Pulmatrix (NSDQ:PULM) shares were up 159% to $1.79 apiece in mid-afternoon trading today after the company announced that its drug candidate for treating fungal infections in the lungs of cystic fibrosis patients was designated as a ‘qualified infectious disease product’ by the FDA.
With the designation, the Lexington, Mass.-based company will receive 5 years of market exclusivity for the drug candidate.
“The new QIDP designation is a significant boost to our efforts to make this drug available as quickly as possible to cystic fibrosis patients suffering from fungal lung infections,” Pulmatrix CEO Robert Clarke said in prepared remarks. “It will give us the benefit of an expedited regulatory review. Added to our existing FDA Orphan drug designation for PUR1900, it will give us a full 12 years of market exclusivity.”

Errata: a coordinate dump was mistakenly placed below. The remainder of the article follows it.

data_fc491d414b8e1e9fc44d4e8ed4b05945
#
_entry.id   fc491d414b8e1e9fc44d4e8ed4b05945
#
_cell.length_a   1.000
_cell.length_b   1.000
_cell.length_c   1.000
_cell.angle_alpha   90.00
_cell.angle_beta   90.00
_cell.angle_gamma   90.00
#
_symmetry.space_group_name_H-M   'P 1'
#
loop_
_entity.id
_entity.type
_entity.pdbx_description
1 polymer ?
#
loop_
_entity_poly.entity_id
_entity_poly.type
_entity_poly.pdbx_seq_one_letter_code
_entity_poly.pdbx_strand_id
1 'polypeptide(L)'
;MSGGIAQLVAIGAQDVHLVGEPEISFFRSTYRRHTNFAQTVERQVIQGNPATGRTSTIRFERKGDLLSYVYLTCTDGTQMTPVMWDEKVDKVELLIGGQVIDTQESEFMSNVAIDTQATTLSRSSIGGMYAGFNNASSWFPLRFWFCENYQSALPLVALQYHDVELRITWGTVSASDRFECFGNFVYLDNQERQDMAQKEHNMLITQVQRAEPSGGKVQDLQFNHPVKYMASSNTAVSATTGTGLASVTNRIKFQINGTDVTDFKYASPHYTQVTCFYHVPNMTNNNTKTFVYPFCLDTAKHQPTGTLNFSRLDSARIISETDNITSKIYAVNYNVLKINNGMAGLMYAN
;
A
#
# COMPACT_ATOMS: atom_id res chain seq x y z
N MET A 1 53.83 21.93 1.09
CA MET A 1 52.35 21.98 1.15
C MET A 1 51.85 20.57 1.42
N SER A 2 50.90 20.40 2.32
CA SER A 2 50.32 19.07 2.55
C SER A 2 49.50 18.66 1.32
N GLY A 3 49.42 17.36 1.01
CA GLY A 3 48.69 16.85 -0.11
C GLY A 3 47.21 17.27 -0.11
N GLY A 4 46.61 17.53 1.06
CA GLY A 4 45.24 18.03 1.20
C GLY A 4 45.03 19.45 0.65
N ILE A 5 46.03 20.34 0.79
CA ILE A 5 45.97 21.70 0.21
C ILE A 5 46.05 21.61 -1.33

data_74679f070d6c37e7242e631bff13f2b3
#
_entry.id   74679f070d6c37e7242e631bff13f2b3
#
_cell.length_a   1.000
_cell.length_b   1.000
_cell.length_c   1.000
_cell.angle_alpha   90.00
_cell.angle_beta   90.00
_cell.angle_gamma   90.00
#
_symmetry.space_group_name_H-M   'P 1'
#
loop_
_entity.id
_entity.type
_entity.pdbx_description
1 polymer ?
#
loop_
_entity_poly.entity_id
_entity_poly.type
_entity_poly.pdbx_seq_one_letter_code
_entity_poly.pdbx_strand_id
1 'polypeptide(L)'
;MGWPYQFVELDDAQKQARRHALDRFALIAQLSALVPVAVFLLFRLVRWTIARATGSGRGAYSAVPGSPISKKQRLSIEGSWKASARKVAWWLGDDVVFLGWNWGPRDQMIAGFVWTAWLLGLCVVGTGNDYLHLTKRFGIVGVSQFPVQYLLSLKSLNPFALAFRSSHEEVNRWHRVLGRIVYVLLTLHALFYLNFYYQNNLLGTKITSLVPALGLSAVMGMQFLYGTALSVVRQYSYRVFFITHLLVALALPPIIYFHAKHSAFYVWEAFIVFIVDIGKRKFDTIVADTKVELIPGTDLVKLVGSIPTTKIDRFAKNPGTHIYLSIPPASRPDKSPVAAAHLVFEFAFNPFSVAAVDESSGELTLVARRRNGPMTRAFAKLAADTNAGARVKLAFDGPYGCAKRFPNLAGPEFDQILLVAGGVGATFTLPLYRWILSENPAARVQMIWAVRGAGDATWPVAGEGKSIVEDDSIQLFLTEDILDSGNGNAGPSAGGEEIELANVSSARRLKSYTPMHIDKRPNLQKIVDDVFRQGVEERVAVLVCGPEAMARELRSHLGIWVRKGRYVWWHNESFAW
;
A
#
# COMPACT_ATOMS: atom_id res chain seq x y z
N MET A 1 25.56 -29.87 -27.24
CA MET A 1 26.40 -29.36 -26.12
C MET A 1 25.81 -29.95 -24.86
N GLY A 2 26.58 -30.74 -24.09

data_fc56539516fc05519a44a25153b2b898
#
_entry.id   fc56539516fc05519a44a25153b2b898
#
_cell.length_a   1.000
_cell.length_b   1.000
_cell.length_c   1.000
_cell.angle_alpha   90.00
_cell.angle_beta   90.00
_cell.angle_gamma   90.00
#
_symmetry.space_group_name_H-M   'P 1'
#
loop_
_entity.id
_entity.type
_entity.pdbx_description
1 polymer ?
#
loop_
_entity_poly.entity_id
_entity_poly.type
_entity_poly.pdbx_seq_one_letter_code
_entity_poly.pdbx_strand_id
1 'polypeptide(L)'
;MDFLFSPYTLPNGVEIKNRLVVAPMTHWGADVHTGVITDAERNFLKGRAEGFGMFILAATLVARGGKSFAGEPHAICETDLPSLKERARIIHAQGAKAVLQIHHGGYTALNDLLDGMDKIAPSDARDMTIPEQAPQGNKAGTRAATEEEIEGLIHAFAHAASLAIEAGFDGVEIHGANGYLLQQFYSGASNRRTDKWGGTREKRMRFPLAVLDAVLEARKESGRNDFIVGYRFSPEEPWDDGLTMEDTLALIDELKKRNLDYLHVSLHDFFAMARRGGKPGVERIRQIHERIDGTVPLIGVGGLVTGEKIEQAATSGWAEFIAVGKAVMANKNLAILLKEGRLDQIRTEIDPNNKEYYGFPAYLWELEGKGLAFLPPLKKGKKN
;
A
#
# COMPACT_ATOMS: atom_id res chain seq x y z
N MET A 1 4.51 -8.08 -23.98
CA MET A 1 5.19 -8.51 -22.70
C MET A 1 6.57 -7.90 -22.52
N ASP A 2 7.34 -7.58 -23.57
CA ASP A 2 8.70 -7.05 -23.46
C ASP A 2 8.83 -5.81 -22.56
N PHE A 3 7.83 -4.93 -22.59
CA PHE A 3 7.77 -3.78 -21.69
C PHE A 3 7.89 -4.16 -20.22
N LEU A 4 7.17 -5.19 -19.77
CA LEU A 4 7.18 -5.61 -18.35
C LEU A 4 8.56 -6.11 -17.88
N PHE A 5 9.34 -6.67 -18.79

Cystic fibrosis patients often experience allergic reactions when their lungs are infected with aspergillus fungus, according to Pulmatrix. Traditionally, doctors try to treat those infections with high doses of oral antifungals, but they can cause severe side effects and are not always effective.
Pulmatrix uses its dry powder iSperse technology in combination with itraconazole, a common oral antifungal, which enables the patient to inhale the drug directly into their lungs.
“By delivering the drug directly to the lungs, we should be able to fight the infection far more effectively than the oral drug can, with far fewer side effects,” chief scientific officer David Hava added. “That should bring great benefits to patients.”